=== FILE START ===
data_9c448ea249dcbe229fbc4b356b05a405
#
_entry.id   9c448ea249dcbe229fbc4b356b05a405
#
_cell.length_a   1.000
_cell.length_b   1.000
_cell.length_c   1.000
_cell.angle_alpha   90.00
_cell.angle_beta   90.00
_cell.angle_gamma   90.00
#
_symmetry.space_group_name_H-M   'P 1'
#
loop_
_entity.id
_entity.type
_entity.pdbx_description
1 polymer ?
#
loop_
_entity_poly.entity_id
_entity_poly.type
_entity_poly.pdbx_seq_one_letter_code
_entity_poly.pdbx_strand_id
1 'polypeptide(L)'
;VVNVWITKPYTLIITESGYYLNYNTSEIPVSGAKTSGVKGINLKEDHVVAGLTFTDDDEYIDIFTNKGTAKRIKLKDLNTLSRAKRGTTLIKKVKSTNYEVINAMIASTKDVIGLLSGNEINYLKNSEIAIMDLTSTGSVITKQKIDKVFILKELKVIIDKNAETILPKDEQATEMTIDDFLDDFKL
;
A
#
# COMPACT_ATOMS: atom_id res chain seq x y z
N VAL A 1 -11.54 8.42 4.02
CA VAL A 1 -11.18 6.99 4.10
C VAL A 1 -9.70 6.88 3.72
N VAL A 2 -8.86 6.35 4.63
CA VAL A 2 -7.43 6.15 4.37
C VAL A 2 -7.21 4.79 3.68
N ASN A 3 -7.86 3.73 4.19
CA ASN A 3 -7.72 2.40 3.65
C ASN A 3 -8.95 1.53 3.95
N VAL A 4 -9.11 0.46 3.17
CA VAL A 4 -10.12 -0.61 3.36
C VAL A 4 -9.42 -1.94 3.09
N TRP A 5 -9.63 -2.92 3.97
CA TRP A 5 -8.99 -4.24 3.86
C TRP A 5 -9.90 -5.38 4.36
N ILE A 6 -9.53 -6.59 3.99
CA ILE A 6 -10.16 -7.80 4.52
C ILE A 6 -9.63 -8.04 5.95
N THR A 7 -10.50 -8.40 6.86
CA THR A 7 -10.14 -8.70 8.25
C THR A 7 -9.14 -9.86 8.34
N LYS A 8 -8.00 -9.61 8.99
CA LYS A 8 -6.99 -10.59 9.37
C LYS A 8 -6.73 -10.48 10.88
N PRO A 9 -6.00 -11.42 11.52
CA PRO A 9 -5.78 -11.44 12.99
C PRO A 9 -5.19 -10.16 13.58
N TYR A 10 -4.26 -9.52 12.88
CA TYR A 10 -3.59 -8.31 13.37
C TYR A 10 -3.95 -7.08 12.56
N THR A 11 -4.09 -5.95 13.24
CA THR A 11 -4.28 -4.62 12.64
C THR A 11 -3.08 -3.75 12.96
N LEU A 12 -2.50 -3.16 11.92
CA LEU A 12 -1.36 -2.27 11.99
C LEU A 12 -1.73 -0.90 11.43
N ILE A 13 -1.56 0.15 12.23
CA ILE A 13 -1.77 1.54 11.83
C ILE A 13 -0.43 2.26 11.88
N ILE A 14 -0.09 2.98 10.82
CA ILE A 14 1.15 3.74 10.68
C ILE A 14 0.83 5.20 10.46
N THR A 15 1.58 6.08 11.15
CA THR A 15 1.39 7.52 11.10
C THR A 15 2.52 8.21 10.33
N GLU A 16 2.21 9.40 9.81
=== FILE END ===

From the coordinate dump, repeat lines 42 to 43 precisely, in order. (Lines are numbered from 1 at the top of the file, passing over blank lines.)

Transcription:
C VAL A 4 -9.42 -1.94 3.09
N TRP A 5 -9.63 -2.92 3.97